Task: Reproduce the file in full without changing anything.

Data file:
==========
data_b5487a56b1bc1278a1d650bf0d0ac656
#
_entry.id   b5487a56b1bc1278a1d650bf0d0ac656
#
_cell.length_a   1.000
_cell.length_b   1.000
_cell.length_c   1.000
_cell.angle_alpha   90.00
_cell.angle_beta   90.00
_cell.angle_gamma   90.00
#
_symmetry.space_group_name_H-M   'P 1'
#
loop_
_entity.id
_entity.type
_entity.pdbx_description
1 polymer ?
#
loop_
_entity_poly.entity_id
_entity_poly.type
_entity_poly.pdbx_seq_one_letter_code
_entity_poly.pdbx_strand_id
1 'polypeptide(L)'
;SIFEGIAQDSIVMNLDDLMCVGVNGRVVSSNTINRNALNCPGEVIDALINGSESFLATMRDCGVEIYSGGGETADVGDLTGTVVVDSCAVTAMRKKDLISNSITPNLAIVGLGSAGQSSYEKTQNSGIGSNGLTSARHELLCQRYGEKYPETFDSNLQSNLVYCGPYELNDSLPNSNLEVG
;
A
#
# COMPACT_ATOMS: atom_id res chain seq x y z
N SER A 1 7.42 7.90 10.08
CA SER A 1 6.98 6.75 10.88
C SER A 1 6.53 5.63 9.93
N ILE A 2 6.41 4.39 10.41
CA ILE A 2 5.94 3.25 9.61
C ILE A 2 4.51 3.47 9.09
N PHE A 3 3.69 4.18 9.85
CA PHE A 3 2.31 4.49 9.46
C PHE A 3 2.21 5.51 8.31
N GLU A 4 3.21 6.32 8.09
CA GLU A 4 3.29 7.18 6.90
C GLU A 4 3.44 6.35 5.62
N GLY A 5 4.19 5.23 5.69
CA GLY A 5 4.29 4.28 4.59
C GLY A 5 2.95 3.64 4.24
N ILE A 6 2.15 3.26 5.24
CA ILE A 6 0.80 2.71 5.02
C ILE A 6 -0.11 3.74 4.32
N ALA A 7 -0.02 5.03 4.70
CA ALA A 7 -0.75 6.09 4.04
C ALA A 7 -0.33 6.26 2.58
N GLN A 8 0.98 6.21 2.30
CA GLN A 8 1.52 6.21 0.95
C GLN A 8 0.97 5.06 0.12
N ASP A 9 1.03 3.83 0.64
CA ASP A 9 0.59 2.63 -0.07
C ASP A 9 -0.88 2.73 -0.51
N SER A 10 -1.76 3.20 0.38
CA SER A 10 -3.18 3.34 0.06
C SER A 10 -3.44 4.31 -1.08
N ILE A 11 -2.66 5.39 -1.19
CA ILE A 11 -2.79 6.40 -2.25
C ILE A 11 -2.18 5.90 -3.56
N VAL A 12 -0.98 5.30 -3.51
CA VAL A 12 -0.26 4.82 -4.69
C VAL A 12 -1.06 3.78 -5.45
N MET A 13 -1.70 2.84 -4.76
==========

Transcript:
data_b5487a56b1bc1278a1d650bf0d0ac656
#
_entry.id   b5487a56b1bc1278a1d650bf0d0ac656
#
_cell.length_a   1.000
_cell.length_b   1.000
_cell.length_c   1.000
_cell.angle_alpha   90.00
_cell.angle_beta   90.00
_cell.angle_gamma   90.00
#
_symmetry.space_group_name_H-M   'P 1'
#
loop_
_entity.id
_entity.type
_entity.pdbx_description
1 polymer ?
#
loop_
_entity_poly.entity_id
_entity_poly.type
_entity_poly.pdbx_seq_one_letter_code
_entity_poly.pdbx_strand_id
1 'polypeptide(L)'
;SIFEGIAQDSIVMNLDDLMCVGVNGRVVSSNTINRNALNCPGEVIDALINGSESFLATMRDCGVEIYSGGGETADVGDLTGTVVVDSCAVTAMRKKDLISNSITPNLAIVGLGSAGQSSYEKTQNSGIGSNGLTSARHELLCQRYGEKYPETFDSNLQSNLVYCGPYELNDSLPNSNLEVG
;
A
#
# COMPACT_ATOMS: atom_id res chain seq x y z
N SER A 1 7.42 7.90 10.08
CA SER A 1 6.98 6.75 10.88
C SER A 1 6.53 5.63 9.93
N ILE A 2 6.41 4.39 10.41
CA ILE A 2 5.94 3.25 9.61
C ILE A 2 4.51 3.47 9.09
N PHE A 3 3.69 4.18 9.85
CA PHE A 3 2.31 4.49 9.46
C PHE A 3 2.21 5.51 8.31
N GLU A 4 3.21 6.32 8.09
CA GLU A 4 3.29 7.18 6.90
C GLU A 4 3.44 6.35 5.62
N GLY A 5 4.19 5.23 5.69
CA GLY A 5 4.29 4.28 4.59
C GLY A 5 2.95 3.64 4.24
N ILE A 6 2.15 3.26 5.24
CA ILE A 6 0.80 2.71 5.02
C ILE A 6 -0.11 3.74 4.32
N ALA A 7 -0.02 5.03 4.70
CA ALA A 7 -0.75 6.09 4.04
C ALA A 7 -0.33 6.26 2.58
N GLN A 8 0.98 6.21 2.30
CA GLN A 8 1.52 6.21 0.95
C GLN A 8 0.97 5.06 0.12
N ASP A 9 1.03 3.83 0.64
CA ASP A 9 0.59 2.63 -0.07
C ASP A 9 -0.88 2.73 -0.51
N SER A 10 -1.76 3.20 0.38
CA SER A 10 -3.18 3.34 0.06
C SER A 10 -3.44 4.31 -1.08
N ILE A 11 -2.66 5.39 -1.19
CA ILE A 11 -2.79 6.40 -2.25
C ILE A 11 -2.18 5.90 -3.56
N VAL A 12 -0.98 5.30 -3.51
CA VAL A 12 -0.26 4.82 -4.69
C VAL A 12 -1.06 3.78 -5.45
N MET A 13 -1.70 2.84 -4.76